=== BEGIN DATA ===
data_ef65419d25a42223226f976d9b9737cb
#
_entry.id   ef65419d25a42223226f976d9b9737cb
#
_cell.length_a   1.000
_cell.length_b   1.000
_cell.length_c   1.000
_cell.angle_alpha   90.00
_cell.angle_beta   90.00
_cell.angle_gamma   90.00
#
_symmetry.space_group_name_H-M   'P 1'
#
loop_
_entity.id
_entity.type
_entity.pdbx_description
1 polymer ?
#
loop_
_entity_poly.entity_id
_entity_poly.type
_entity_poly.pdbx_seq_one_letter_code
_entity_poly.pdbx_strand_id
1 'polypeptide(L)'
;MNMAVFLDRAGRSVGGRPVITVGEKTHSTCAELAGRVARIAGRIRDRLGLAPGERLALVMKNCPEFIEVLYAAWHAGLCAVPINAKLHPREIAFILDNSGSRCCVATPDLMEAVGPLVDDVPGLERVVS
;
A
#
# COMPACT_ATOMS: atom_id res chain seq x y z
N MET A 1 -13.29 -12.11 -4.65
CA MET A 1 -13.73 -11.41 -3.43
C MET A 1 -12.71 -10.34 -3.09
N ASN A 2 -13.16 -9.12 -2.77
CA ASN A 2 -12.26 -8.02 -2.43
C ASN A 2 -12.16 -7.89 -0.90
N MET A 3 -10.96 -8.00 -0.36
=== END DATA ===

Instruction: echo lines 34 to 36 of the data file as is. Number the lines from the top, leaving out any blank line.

N ASN A 2 -13.16 -9.12 -2.77
CA ASN A 2 -12.26 -8.02 -2.43
C ASN A 2 -12.16 -7.89 -0.90